9% of the respondents to my Crysis SurveyGizmo were under the impression that the game will not work on a Windows XP system, another 41% thought it was released too early. But the worst has yet to come: it ranked 4th out of 5 for the best of 2007 question, barely beating Enemy Territory: Quake Wars. This was the same game that the media was hyping as the ultimate breakthrough and gaming blockbuster! What happened?
Crysis is developed by this fantastic & extremely talented studio by the name of Crytek which recently relocated to Germany. Although the company went through the effort of equipping their employees with two PC’s; a communications rig and an offline development box, they still got banged on by a brutal wave of pirated copies upon release. Too add insult to injury, in my amateur opinion I believe some of the actions undertaken by the studio and/or publisher lead to some major issues, let’s discuss.
The survey which I had released on a few multi-gaming communities netted about a 100 results, which I find more than satisfactory as this provides us with some useful information. Let’s start with the good stuff:
The Singleplayer Experience. 72% were either Very Satisfied or Satisfied with Crysis. As could be expected, Crytek has come through once again on this end. Far Cry brought groundbreaking AI to the gaming scene and also set the standard for all things visual at the time. That being said, Singleplayer isn’t where the revenue is at anymore, next.
Release Quality (bugs/glitches/errors/artifacts). Only 12% were Dissatisfied or Very Dissatisfied. I find this a solid statistic as this could be interpreted as meaning 88% of the players do not encounter enough issues to hinder or ruin their gaming experience. For a demo and initial release, the quality assurance folks at EA & Crytek can pat themselves on the back.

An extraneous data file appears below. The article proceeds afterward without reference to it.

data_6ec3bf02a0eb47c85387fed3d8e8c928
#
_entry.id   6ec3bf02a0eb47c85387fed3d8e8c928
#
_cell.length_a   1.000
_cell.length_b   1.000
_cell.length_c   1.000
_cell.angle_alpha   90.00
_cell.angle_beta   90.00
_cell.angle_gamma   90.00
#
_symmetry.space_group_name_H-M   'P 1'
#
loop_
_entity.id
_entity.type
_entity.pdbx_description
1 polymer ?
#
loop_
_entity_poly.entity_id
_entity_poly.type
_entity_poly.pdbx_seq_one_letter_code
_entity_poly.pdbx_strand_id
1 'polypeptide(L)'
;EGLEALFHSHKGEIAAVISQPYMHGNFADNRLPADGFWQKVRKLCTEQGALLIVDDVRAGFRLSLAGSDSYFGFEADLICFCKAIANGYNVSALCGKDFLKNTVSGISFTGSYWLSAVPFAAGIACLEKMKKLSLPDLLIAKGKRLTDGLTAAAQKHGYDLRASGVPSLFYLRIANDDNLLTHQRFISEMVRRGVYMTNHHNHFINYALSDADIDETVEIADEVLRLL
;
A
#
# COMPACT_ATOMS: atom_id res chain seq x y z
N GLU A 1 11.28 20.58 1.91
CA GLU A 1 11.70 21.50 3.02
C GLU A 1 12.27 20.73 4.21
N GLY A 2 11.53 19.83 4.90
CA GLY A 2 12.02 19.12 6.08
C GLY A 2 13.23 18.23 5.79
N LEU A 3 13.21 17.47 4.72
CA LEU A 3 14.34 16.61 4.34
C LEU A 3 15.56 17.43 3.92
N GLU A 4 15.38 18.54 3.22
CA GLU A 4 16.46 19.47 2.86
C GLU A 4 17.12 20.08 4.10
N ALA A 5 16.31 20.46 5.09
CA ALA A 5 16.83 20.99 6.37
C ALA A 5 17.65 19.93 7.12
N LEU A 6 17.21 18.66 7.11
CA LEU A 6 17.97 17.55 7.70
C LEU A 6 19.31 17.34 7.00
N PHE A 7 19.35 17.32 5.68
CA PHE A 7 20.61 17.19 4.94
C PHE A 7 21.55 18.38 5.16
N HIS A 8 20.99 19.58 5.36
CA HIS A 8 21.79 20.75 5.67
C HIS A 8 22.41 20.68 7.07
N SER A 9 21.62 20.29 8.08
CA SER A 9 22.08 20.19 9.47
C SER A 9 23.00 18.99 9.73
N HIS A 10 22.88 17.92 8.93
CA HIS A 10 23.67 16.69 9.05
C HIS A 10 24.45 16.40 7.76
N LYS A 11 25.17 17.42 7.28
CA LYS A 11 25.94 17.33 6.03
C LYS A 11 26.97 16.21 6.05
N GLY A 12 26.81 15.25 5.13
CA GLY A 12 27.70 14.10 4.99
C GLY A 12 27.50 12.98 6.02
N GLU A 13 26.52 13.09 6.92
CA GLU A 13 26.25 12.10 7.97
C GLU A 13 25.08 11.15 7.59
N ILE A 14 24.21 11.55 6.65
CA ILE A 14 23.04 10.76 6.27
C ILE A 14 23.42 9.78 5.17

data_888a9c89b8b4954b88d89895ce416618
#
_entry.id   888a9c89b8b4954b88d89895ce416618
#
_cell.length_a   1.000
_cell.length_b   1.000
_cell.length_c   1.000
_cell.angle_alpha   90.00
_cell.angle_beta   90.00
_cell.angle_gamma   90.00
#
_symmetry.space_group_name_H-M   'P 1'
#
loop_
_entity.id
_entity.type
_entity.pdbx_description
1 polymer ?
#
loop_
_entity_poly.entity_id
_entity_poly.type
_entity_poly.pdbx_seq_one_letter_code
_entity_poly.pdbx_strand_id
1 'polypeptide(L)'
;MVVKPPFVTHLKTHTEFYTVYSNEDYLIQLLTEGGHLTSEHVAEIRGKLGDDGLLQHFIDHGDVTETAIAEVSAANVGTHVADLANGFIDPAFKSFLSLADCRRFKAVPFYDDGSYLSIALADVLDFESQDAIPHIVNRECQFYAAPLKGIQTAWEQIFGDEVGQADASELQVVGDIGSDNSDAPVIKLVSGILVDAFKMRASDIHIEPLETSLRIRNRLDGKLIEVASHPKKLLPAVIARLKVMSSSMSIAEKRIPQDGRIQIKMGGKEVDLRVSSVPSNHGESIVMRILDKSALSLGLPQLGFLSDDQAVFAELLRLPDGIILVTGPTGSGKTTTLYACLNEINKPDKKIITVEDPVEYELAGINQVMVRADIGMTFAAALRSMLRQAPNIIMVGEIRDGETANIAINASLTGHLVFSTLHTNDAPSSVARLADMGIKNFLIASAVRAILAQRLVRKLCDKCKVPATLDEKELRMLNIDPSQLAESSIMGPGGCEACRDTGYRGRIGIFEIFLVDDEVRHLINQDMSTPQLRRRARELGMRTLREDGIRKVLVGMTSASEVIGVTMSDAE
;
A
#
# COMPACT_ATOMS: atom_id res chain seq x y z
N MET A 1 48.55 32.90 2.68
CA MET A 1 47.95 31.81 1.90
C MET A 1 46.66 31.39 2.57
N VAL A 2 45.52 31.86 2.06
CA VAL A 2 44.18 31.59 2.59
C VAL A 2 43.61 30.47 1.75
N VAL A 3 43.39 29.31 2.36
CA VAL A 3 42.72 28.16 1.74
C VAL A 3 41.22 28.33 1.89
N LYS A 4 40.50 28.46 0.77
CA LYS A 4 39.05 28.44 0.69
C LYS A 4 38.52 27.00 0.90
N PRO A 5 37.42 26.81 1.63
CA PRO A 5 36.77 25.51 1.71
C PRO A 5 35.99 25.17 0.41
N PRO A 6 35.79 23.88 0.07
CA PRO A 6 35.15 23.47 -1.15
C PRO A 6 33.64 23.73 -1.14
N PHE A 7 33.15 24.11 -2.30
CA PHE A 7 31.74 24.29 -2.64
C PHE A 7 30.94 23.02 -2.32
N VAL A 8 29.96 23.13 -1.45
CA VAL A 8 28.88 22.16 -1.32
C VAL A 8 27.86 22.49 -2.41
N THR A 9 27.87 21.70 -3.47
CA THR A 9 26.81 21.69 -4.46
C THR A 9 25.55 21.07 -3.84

Game Controls. Only 2% were Dissatisfied or Very Dissatisfied. Again, Crytek demonstrates strength in easing up the learning curve which in turn should help converting demo players to paying customers. There’s nothing like sliding into gameplay within a couple sessions.
Now for the Bad News. Just remember, no matter what happens, we’ll blame the publisher!
Minimum Hardware Requirements. 28% were Dissatisfied or Very Dissatisfied. One can deal with missing out on a game mode or a promised feature being pulled out of the final release in the last minute (*cough*fast rope for battlefield*cough*). But, what is frustrating as all hell is playing the game and thinking that you’re in some techno party with crazy strobe lights everywhere, rendered frame, pause, rendered frame, pause, render… you get the picture. We’re talking a quarter and change of the players here, that’s hard to swallow, especially when you’re reviewing sales data that hasn’t even broken the 100’000 units mark during a holiday season (as reported by the NPD group).